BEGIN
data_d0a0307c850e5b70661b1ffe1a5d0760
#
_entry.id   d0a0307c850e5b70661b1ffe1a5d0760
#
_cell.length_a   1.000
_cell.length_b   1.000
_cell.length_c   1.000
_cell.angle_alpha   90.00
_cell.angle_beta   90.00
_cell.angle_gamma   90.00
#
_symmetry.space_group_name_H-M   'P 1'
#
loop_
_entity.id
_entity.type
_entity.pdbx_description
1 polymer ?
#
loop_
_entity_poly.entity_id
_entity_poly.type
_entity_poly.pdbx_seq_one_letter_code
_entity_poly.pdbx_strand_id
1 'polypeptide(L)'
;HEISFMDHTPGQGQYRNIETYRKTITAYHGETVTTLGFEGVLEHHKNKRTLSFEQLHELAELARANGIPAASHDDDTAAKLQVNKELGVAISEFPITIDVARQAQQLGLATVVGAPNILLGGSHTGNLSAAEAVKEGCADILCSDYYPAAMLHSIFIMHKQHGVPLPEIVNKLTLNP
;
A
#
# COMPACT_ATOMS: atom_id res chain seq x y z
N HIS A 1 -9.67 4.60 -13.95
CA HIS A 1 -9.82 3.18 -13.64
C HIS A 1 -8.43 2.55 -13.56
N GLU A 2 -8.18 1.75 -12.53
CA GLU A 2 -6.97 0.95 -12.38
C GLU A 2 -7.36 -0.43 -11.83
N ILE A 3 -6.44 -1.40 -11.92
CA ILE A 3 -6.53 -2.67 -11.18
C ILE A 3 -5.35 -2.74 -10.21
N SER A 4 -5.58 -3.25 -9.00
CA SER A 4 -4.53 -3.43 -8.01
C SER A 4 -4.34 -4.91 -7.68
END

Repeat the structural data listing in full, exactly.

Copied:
data_d0a0307c850e5b70661b1ffe1a5d0760
#
_entry.id   d0a0307c850e5b70661b1ffe1a5d0760
#
_cell.length_a   1.000
_cell.length_b   1.000
_cell.length_c   1.000
_cell.angle_alpha   90.00
_cell.angle_beta   90.00
_cell.angle_gamma   90.00
#
_symmetry.space_group_name_H-M   'P 1'
#
loop_
_entity.id
_entity.type
_entity.pdbx_description
1 polymer ?
#
loop_
_entity_poly.entity_id
_entity_poly.type
_entity_poly.pdbx_seq_one_letter_code
_entity_poly.pdbx_strand_id
1 'polypeptide(L)'
;HEISFMDHTPGQGQYRNIETYRKTITAYHGETVTTLGFEGVLEHHKNKRTLSFEQLHELAELARANGIPAASHDDDTAAKLQVNKELGVAISEFPITIDVARQAQQLGLATVVGAPNILLGGSHTGNLSAAEAVKEGCADILCSDYYPAAMLHSIFIMHKQHGVPLPEIVNKLTLNP
;
A
#
# COMPACT_ATOMS: atom_id res chain seq x y z
N HIS A 1 -9.67 4.60 -13.95
CA HIS A 1 -9.82 3.18 -13.64
C HIS A 1 -8.43 2.55 -13.56
N GLU A 2 -8.18 1.75 -12.53
CA GLU A 2 -6.97 0.95 -12.38
C GLU A 2 -7.36 -0.43 -11.83
N ILE A 3 -6.44 -1.40 -11.92
CA ILE A 3 -6.53 -2.67 -11.18
C ILE A 3 -5.35 -2.74 -10.21
N SER A 4 -5.58 -3.25 -9.00
CA SER A 4 -4.53 -3.43 -8.01
C SER A 4 -4.34 -4.91 -7.68